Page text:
Brown Gin adds a hefty dose of bitters to the classic Pink Gin. In the 1800s, British Navy sailors treated sea sickness with Angostura bitters. Since they are pretty strong solo, they’d mix it with their gin rations to make it go down easier, creating the original Pink Gin. This version more than doubles down on the Angostura to add some real spice to the cocktail.
- 2 ounces gin (we used aromatic local brews)
- 15 dashes Angostura bitters
- Garnish with a lemon twist (we used lime)
Add gin and bitters to a mixing glass. Add ice and stir for20 seconds or so until well chilled. Strain into chilled cocktail glasses and garnish with twist.
The verdict: Despite some initial trepidation and the presence of “the face” after the first sip, everyone enjoyed this bitter cocktail. It has a nice bitter hit that fades quickly and a long slow burn as the booze hits. In the end it was unanimously approved with 4 thumbs up.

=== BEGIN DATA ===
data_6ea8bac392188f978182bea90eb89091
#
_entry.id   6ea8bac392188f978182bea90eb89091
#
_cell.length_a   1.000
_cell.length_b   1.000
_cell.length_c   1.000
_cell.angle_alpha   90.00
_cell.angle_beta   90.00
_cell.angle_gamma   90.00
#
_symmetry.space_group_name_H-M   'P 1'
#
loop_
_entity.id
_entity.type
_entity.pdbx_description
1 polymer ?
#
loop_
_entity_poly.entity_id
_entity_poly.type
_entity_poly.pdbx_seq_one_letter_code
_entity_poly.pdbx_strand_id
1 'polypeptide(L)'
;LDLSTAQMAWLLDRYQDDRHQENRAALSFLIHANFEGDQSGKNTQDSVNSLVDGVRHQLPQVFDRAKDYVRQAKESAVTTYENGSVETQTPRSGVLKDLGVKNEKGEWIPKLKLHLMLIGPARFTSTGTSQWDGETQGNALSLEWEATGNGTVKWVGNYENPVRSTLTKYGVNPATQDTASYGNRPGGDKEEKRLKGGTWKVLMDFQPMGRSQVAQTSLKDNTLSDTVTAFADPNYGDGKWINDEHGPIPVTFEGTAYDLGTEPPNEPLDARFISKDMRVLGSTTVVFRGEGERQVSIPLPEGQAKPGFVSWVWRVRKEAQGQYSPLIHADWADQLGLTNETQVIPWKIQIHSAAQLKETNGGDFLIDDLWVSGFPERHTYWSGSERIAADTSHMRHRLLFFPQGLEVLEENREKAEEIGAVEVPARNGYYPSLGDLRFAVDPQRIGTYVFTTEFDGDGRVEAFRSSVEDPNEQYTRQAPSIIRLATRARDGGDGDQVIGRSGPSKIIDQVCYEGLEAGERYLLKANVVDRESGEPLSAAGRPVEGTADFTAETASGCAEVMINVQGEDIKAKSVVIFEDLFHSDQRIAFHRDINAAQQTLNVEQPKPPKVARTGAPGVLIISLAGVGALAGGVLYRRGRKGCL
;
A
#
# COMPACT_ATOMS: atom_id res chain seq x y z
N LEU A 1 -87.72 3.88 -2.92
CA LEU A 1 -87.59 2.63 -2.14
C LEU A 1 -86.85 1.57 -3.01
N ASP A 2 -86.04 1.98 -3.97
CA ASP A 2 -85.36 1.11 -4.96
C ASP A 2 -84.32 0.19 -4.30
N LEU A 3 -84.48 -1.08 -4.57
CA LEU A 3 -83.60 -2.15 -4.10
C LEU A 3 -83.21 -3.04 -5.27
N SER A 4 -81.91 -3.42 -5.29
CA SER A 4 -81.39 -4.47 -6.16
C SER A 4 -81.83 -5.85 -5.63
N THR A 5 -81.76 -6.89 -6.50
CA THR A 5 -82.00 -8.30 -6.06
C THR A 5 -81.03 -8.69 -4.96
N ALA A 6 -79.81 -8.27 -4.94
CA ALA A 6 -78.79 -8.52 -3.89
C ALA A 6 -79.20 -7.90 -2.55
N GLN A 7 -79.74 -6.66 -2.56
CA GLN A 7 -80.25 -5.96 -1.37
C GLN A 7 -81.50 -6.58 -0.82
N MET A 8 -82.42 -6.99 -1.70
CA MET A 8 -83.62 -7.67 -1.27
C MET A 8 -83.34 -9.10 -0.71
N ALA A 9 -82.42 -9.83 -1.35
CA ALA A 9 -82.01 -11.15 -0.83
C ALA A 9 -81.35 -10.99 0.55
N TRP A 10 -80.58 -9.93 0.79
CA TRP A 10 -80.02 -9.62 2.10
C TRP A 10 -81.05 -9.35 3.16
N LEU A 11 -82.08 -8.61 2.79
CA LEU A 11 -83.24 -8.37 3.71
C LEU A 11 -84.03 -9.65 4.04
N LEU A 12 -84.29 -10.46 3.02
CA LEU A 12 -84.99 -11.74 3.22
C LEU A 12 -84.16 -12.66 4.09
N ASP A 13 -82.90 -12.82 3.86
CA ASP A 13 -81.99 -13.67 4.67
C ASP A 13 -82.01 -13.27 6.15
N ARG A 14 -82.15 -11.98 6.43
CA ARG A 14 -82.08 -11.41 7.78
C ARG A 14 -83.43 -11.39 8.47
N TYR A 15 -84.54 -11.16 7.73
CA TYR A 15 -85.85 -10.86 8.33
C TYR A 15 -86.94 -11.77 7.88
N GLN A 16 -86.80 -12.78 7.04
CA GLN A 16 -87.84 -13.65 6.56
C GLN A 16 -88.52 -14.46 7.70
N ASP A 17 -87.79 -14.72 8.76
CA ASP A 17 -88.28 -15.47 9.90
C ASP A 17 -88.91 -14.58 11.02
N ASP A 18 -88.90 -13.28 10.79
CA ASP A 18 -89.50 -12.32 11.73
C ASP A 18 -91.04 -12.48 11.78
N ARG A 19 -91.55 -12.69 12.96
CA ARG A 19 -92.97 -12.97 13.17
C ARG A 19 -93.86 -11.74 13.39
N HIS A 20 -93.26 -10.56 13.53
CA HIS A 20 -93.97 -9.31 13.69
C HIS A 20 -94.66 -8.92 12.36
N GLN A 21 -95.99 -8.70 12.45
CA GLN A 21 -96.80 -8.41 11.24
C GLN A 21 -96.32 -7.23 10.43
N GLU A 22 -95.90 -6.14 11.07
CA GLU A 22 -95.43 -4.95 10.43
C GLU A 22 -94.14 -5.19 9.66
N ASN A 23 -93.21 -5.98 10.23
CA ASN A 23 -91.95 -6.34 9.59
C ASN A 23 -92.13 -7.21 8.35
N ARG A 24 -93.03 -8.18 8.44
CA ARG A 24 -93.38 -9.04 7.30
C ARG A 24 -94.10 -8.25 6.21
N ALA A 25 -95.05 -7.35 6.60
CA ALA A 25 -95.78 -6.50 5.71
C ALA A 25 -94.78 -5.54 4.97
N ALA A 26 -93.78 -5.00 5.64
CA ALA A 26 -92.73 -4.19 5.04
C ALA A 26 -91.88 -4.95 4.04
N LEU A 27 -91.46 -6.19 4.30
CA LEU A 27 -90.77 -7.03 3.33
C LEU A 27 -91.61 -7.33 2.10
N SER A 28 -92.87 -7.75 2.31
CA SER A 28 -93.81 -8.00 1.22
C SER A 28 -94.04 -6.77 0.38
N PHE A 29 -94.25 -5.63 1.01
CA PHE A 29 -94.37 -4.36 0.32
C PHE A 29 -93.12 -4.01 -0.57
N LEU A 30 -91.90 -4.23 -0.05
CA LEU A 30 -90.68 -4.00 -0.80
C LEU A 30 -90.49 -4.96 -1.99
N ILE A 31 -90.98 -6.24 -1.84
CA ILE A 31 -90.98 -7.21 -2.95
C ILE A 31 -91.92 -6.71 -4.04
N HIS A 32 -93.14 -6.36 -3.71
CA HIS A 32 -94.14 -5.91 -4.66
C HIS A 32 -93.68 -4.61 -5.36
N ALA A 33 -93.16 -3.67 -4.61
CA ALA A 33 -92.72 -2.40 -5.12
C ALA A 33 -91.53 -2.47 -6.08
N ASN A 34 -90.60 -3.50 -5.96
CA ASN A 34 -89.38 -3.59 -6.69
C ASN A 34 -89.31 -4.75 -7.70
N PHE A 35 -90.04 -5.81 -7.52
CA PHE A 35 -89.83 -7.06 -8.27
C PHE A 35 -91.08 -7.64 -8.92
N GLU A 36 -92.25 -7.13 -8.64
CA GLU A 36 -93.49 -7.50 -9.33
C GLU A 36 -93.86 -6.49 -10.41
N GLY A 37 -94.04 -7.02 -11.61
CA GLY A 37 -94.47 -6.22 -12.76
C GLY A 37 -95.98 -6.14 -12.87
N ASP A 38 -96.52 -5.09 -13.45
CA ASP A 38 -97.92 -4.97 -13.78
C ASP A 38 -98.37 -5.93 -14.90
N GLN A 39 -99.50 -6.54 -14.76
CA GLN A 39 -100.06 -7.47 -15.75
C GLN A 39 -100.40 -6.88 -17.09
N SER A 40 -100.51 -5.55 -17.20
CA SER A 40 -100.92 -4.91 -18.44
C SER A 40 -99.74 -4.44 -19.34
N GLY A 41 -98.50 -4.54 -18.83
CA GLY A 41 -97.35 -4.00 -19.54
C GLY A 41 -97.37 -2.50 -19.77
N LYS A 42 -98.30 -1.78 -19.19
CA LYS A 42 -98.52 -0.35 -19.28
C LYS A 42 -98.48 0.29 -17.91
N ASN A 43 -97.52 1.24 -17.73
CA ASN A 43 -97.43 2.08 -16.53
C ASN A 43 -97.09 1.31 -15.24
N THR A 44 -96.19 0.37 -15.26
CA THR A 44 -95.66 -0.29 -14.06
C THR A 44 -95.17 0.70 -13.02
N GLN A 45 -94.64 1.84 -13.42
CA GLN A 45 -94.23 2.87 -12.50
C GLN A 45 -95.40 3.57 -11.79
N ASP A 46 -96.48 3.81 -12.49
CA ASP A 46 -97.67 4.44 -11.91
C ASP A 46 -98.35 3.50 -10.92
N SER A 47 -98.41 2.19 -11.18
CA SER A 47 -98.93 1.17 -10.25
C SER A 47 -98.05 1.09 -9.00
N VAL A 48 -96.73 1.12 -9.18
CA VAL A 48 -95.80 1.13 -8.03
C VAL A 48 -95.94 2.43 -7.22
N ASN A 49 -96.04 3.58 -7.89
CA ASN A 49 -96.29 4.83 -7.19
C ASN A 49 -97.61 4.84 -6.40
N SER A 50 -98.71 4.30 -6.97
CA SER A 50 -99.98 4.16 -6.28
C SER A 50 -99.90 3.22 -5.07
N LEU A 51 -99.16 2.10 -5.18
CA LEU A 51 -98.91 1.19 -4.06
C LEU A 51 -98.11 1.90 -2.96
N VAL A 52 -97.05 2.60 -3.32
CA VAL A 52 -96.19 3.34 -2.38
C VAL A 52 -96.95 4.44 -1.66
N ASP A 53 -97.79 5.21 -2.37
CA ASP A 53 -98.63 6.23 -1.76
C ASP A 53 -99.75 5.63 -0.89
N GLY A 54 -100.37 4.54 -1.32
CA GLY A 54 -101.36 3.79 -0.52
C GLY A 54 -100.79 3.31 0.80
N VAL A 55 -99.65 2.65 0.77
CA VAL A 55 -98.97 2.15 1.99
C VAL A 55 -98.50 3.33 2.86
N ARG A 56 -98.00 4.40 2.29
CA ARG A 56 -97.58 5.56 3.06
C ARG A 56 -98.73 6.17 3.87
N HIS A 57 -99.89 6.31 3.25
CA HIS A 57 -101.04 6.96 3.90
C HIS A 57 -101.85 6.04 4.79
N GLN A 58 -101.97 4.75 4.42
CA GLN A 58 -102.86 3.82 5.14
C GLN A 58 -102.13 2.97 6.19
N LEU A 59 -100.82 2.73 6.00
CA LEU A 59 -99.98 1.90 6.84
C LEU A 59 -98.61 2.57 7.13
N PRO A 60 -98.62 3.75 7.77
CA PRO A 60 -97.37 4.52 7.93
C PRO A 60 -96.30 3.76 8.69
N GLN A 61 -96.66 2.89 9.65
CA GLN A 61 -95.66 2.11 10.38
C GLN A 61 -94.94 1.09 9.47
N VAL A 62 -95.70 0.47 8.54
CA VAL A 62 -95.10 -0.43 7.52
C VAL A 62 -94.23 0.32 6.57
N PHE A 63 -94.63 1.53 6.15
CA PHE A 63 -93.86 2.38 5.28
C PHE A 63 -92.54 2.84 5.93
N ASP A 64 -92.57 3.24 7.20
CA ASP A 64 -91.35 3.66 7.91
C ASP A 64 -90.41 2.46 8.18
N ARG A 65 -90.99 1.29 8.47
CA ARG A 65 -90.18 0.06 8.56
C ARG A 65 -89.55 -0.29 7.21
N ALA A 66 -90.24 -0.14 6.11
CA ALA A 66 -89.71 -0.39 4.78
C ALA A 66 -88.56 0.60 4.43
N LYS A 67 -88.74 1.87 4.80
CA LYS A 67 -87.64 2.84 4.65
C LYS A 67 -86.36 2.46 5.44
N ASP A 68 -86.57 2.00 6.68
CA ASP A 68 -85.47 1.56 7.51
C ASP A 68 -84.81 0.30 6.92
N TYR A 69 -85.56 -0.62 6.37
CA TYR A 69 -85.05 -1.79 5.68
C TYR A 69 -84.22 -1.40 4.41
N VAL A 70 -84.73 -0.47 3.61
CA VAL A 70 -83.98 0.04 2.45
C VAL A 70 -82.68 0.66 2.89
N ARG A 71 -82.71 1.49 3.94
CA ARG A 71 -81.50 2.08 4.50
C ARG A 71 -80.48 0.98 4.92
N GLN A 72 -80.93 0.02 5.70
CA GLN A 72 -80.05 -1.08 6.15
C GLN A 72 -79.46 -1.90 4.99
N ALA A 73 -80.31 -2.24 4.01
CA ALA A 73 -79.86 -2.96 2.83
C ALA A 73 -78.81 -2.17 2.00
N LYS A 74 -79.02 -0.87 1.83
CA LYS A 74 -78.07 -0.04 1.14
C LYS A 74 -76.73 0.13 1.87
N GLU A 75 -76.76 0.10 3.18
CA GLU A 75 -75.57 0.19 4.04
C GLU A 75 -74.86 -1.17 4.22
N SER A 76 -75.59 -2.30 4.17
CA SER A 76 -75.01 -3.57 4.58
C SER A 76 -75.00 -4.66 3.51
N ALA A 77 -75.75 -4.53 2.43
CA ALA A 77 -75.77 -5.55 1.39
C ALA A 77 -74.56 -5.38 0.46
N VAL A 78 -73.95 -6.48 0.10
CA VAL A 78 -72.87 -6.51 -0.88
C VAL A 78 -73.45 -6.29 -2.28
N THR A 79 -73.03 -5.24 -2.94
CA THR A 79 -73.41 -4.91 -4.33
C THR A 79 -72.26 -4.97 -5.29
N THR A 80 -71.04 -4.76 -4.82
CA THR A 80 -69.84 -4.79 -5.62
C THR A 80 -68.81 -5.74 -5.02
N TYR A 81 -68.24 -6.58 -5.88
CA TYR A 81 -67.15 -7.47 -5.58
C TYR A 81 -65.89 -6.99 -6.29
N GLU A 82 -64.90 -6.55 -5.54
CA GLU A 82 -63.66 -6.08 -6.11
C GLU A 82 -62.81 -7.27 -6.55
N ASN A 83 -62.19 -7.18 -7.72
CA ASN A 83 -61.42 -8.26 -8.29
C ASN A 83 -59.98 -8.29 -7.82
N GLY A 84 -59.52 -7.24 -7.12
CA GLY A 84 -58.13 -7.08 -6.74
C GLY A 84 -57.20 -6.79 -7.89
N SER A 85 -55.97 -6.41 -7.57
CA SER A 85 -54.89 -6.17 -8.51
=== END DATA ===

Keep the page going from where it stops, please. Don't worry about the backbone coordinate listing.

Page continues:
Angostura bitters is a botanically infused alcoholic mixture, made exclusively by House of Angostura in Trinidad and Tobago. The bottle is easily recognizable by its distinctive oversized label. It was developed by a German in Venezuela who began to sell it in 1824. Anguostura bitters was sold abroad starting in 1853, and in 1875 the plant was moved to Port of Spain, Trinidad. The exact formula is a closely guarded secret, with only one person knowing the whole recipe, passed hereditarily.